Metro Weekly

With all sides moving on immigration reform, same-sex couples enter the line of fire

WH meeting immigration.JPG

With immigration reform once again taking center stage on Capitol Hill, advocates are cautiously optimistic that protections for same-sex families articulated by President Barack Obama will be included in comprehensive reform. 

In a meeting with progressive leaders at the White House Feb. 5, Obama reaffirmed his commitment to a four-part plan for reform unveiled during a speech in Las Vegas late last month. Those who participated in the meeting described the president as upbeat and confident – and optimistic that this time will be different.

“We talked about the best possible strategy for moving this initiative forward and we’re moving quickly,” Janet Murguia, president and CEO of the National Council of La Raza, told reporters outside the West Wing of the White House. “We feel very strongly that there is a shared sense of urgency to move as quickly as possible and we believe the president has laid out the best possible framework to move forward.”

Previous attempts to reform the country’s immigration system have failed in recent years, with Democrats and Republicans failing to agree on key principles. Some of those differences remain today, but perhaps nowhere more visibly than on a provision supported by Obama that would allow gay Americans to sponsor their permanent partners for legal residency.

Obama’s proposal “treats same-sex families as families by giving U.S. citizens and lawful permanent residents the ability to seek a visa on the basis of a permanent relationship with a same-sex partner,” according to an outline provided by the White House. 

Although long sought by LGBT-rights advocates who have derided an immigration system that denies immigrants in relationships with Americans of the same-sex various protections, including eligibility for green cards, because the federal government does not recognize such relationships, the provision has already rankled some Republicans on Capitol Hill.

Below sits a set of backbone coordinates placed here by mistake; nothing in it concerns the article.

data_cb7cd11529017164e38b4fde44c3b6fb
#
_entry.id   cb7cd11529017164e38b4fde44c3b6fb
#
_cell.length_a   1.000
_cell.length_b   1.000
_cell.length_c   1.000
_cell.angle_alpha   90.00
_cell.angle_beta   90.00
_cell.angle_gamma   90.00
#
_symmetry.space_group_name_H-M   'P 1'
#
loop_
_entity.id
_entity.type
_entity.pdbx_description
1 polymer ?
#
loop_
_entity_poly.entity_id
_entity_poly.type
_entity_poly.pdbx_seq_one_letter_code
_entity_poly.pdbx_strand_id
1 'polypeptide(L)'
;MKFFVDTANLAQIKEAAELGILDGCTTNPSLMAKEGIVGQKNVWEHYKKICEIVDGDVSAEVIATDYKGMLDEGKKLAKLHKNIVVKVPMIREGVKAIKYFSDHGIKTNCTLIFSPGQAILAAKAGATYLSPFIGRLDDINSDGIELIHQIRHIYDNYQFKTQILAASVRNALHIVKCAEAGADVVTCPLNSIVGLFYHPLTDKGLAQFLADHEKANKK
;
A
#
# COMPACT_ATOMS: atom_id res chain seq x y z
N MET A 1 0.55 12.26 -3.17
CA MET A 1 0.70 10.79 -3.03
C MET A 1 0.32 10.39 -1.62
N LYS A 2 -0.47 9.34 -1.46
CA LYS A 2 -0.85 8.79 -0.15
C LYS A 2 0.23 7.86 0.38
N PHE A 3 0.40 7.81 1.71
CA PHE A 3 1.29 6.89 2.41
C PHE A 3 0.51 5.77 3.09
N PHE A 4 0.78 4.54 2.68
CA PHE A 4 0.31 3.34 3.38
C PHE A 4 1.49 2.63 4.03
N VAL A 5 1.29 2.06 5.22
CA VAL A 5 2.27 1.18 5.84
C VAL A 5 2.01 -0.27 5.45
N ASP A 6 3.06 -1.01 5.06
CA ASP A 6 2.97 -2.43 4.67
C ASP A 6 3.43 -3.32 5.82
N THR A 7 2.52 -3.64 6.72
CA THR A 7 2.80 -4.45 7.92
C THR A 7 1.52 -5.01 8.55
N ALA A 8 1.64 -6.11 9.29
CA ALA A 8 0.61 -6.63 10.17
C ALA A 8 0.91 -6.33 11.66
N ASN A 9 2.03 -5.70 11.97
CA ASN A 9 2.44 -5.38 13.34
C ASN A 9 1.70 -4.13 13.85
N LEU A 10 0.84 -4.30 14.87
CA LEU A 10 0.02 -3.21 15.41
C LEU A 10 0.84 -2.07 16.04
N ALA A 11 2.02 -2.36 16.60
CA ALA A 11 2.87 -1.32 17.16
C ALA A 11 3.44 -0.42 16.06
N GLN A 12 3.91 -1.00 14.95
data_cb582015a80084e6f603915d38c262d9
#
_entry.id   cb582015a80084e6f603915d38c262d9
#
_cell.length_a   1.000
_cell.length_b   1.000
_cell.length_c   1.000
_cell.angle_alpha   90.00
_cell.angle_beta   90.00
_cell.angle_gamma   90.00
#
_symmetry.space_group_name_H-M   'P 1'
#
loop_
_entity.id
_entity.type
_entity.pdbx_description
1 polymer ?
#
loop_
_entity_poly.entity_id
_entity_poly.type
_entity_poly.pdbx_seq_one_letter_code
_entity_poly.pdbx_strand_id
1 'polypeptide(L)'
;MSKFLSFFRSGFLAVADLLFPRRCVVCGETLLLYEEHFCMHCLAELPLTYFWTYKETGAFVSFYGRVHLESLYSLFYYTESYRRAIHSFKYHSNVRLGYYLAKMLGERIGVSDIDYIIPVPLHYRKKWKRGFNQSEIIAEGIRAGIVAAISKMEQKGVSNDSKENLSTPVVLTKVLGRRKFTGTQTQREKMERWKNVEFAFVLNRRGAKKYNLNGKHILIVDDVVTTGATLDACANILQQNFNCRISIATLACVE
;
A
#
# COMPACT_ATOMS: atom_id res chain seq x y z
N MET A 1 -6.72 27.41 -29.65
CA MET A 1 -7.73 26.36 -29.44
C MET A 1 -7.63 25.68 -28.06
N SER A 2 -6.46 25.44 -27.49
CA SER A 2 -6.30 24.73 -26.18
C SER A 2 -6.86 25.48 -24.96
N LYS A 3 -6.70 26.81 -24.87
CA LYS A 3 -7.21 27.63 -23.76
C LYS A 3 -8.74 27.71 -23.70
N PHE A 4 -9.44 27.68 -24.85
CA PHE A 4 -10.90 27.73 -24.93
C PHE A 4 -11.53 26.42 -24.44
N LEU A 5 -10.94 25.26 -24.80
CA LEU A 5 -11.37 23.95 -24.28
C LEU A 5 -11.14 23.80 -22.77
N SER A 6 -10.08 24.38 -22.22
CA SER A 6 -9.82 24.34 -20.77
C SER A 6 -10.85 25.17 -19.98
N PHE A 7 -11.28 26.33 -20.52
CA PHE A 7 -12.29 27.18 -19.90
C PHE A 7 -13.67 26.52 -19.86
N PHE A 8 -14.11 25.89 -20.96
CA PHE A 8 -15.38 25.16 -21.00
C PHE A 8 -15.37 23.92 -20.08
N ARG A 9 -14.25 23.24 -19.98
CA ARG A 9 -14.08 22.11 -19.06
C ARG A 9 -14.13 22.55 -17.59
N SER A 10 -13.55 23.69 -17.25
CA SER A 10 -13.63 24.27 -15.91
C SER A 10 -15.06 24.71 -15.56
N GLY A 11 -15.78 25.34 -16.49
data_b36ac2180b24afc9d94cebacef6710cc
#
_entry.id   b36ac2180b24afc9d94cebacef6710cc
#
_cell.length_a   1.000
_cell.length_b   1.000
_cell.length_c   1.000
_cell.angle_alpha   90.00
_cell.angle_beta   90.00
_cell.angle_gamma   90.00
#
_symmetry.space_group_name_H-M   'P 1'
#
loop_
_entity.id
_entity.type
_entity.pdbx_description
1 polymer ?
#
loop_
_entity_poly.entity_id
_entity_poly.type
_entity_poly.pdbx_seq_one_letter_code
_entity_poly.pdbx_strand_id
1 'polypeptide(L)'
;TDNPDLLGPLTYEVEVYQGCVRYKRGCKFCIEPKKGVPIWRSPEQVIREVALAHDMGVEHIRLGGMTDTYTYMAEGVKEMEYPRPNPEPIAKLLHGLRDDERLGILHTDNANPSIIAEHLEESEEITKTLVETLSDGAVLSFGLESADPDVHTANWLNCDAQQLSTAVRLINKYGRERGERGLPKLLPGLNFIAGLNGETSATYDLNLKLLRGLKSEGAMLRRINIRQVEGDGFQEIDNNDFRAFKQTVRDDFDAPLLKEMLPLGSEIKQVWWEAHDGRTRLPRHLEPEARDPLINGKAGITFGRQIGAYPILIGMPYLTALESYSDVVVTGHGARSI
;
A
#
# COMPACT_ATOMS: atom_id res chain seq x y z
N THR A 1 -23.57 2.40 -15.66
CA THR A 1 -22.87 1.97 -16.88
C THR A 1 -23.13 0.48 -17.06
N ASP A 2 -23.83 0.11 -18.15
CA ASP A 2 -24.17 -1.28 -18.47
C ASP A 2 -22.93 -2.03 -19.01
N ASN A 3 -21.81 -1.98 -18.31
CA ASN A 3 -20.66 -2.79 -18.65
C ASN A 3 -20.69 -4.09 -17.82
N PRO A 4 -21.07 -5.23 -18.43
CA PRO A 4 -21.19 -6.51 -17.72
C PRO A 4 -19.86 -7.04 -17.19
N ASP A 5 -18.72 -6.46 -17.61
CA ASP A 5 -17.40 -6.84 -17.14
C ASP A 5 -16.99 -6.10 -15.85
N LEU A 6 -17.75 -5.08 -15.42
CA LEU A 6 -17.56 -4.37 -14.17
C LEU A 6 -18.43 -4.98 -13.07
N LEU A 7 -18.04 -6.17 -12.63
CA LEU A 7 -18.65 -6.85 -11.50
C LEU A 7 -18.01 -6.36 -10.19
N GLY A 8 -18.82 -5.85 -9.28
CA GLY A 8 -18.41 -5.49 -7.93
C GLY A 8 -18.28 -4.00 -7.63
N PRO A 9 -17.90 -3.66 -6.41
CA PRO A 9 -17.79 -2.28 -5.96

“Why don’t we just put legalized abortion in there and round it all out,” Sen. Lindsey Graham (R-S.C.) told reporters last week.

According to the Family Equality Council, there are more than 36,000 binational same-sex couples living in the United States today. Nearly half of them are raising children. Without recognition of same-sex relationships in deportation proceedings, many of these families risk being torn apart.

The provision for same-sex families was missing from the outline of a plan unveiled last month by a bipartisan working group of senators on immigration reform, dubbed the “gang of eight.” Republican senators part of that group, including Graham and Sen. John McCain (R-Ariz.), who recently described inclusion of such rights as “not of paramount importance” and a “red flag,” have indicated any inclusion of rights for same-sex families threatens to sink the entire initiative.